Monday, June 23, 2014

123. The Mill on the Floss

The Mill on the Floss
George Eliot
1860
Around 500 pages












Despite the fact that this novel has a good deal of annoying children, which ruin even the most promising of stories, I actually enjoyed it.  It was a definite improvement from Adam Bede and I look forward to seeing more of George Eliot.

Which horrible human being from the Tulliver family should I describe first?  There's Mr. Tulliver, a weak man who has driven his family to financial ruin and subsequently takes out his anger on bystanders.  Mrs. Tulliver, is similarly weak and asks her children such loving questions like "should I have even married your father?"  Tom Tulliver bullies his little sister and believes that nothing he ever does is wrong.  Maggie is the best of the Tullivers, but she still got on my nerves.  She is extremely kind and looks up to her brother Tom, even when he is an ass to her.  However, I think I was supposed to like her a lot more than I did.  Eliot kept exclaiming "Poor Maggie!" which I sort of hated.  Let me reach my own conclusions about the characters, please.  I don't need your pushy descriptions!

 Anyway, Maggie is one of those people who is just content to be miserable and never actually wants to fix any of her problems.  Granted, she was a woman so she couldn't control much.  Still, it is frustrating when a character won't take a simple action that would solve all of her problems.

A great deal of this story took place during Tom and Maggie's childhood.  I have probably mentioned this before, but reading about a couple of bratty children isn't my favorite pastime.  I have an older brother and if he had acted like that to me or my sister, my mom would have sent him to an asylum.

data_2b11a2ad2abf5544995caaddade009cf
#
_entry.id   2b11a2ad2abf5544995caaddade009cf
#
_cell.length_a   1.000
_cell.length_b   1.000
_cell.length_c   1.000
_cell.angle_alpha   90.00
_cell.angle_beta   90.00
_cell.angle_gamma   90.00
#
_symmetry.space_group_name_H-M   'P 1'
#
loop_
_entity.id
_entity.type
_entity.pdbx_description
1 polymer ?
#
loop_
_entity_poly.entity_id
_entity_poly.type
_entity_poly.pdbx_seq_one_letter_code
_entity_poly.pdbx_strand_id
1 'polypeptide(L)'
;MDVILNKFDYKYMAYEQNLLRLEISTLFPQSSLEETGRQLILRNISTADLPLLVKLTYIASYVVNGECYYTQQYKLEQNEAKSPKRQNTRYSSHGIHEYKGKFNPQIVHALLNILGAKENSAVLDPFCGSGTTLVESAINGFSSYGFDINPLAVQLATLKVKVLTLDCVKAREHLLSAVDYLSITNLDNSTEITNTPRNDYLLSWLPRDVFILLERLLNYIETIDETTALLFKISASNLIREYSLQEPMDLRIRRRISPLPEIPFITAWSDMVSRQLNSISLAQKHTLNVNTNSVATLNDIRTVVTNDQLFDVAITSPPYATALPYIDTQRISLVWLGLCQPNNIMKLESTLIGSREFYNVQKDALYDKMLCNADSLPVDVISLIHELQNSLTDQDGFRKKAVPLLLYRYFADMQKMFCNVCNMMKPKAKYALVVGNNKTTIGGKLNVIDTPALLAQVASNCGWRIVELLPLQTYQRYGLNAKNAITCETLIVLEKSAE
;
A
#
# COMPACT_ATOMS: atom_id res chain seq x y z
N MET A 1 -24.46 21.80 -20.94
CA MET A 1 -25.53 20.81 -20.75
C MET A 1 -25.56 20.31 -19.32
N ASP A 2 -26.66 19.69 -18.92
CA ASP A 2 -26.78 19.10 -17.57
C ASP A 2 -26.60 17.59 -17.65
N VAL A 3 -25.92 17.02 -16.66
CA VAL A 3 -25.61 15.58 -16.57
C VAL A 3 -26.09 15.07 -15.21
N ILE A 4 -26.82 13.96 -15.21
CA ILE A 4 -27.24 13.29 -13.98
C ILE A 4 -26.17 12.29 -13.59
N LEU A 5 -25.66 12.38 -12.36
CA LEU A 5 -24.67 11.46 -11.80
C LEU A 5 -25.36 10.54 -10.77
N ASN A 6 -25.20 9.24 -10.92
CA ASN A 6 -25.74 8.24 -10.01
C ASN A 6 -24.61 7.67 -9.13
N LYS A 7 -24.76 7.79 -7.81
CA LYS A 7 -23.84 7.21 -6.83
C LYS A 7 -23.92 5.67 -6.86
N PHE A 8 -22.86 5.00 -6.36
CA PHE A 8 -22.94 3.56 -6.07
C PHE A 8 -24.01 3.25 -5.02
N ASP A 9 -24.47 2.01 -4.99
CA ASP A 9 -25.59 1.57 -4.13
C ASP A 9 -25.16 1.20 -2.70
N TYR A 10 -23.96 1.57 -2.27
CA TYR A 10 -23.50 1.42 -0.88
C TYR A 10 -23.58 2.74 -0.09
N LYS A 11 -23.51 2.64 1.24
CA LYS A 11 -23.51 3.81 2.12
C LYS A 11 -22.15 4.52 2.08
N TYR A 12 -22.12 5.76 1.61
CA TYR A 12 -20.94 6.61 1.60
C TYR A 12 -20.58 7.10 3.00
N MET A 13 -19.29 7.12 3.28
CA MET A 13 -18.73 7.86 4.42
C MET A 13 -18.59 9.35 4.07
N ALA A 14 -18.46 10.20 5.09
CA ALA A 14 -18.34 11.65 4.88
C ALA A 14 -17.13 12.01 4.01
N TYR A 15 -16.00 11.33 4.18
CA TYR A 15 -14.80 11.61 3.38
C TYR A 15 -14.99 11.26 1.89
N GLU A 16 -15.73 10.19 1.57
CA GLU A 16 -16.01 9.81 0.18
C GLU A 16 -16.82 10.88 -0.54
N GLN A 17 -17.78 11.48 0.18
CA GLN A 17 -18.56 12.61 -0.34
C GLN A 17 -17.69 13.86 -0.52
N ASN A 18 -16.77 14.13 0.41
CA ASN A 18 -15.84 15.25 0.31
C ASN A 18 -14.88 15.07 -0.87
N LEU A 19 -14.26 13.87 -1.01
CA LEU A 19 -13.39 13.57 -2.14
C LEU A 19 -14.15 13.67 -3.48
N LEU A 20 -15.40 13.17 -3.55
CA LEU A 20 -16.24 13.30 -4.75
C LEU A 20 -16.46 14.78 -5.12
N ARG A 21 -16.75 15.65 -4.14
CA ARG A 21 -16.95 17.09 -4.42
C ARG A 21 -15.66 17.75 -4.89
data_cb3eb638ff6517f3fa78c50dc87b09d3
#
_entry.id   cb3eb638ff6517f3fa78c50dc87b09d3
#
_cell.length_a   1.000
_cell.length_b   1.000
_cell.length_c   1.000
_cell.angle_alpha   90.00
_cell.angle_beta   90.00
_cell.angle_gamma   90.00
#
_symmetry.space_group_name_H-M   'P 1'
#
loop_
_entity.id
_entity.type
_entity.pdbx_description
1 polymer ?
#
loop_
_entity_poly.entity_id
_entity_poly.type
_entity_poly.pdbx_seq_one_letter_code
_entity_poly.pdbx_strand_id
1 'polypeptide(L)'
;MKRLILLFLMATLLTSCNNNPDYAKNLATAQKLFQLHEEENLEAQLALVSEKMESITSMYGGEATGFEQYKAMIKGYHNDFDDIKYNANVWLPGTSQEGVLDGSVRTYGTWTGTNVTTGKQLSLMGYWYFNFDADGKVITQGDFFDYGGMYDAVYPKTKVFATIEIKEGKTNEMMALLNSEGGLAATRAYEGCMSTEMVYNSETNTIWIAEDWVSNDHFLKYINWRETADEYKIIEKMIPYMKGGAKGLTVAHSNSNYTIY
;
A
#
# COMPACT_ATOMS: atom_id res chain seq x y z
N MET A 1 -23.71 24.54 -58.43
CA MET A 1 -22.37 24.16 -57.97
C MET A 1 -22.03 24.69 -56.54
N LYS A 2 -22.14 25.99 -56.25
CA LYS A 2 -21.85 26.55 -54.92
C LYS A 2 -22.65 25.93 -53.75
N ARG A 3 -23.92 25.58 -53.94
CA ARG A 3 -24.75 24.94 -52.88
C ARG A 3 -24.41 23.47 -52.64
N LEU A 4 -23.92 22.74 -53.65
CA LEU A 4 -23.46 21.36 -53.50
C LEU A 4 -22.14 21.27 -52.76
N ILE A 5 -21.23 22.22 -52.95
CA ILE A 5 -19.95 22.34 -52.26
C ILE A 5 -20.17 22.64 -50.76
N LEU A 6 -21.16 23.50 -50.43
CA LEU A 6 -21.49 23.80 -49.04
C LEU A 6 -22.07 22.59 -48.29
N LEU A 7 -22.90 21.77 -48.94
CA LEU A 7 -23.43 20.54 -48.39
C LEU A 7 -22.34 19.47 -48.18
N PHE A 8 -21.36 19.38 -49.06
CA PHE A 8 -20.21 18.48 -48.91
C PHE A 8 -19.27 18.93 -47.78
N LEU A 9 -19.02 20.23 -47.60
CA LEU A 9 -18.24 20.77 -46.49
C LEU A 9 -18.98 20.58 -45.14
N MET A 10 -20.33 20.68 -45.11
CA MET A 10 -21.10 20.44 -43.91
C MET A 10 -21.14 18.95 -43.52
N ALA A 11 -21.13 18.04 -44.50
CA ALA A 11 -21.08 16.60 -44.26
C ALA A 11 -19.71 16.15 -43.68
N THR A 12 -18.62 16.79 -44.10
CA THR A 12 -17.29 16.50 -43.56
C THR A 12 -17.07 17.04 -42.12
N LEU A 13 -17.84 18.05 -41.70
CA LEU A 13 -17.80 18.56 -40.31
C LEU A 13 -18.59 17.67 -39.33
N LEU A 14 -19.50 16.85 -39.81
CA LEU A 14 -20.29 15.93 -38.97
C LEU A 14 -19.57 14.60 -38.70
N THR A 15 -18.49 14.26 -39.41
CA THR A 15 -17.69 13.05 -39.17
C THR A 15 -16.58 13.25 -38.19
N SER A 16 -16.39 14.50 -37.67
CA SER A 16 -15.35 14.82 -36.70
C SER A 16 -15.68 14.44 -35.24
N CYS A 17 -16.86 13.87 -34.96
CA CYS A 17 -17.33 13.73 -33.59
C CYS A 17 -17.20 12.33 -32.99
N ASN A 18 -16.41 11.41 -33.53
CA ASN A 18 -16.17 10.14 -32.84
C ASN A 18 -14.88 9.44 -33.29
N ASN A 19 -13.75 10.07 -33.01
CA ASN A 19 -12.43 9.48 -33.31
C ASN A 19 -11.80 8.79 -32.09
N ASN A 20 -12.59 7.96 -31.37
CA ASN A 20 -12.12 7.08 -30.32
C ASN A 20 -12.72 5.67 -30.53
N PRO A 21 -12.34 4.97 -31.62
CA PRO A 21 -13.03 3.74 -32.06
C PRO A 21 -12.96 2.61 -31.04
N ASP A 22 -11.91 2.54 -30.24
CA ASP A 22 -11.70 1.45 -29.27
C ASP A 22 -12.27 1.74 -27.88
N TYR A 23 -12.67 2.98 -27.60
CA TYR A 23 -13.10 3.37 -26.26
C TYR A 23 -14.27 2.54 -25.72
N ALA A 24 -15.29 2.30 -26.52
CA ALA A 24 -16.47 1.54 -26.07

Once the pair are older, the story gets a lot more interesting.  The love square was fun to follow until the ending made everything ridiculous.  I had a fun time reading this but it is definitely not high on the 100+ Book List that I usually recommend to every person I meet (it is a rather off putting quirk).

RATING: ***--

Interesting Facts:

George Eliot lived with George Henry Lewes, a married man who had an open relationship with his wife.

UP NEXT: Castle Richmond by Anthony Trollope.


Monday, June 16, 2014

122. The Woman in White

The Woman in White
Wilkie Collins
1859
Around 700 pages












Like I said in the previous post, this is a book I had already read in high school, mostly because I couldn't resist reading a novel by someone named Wilkie.  I definitely had to read up on this on again since the plot was ridiculously complicated at the time, let alone years later.  While this is probably worth a read, it is certainly not the best Collins book.

I am getting stressed out just thinking of explaining this, but I will do my best.   Walter Hartright is hired as a drawing master for the Limmeridge household.  His pupils are Laura Fairlie, whom he falls in love with, and Marian, Laura's half-sister and resident third wheel.  Unfortunately, Laura is already engaged to the evil Sir Glyde Percival.  Oh yeah, and there is a woman walking around in white who looks like Laura and just escaped from an asylum.  It's less creepy than it sounds, unfortunately.

This is one of the first instances of detective fiction and let's just say the art has been refined since then. I really don't think a detective novel should be upwards of 300 pages.  The Woman in White is around 700 pages which is frankly ridiculous.  Collins seems to be trying to mash the romance and detective genre together but doesn't seem to be giving enough attention to either.  If you are going to make me read 700+, at least leave me satisfied.

RATING: **---

Interesting Facts:

Commercially successful, but panned by critics.

Wilkie Collins considered this his best novel.


UP NEXT: The Mill on the Floss by George Eliot


Sunday, June 15, 2014

121. The Marble Faun

The Marble Faun
Nathaniel Hawthorne
1860
Around 315 pages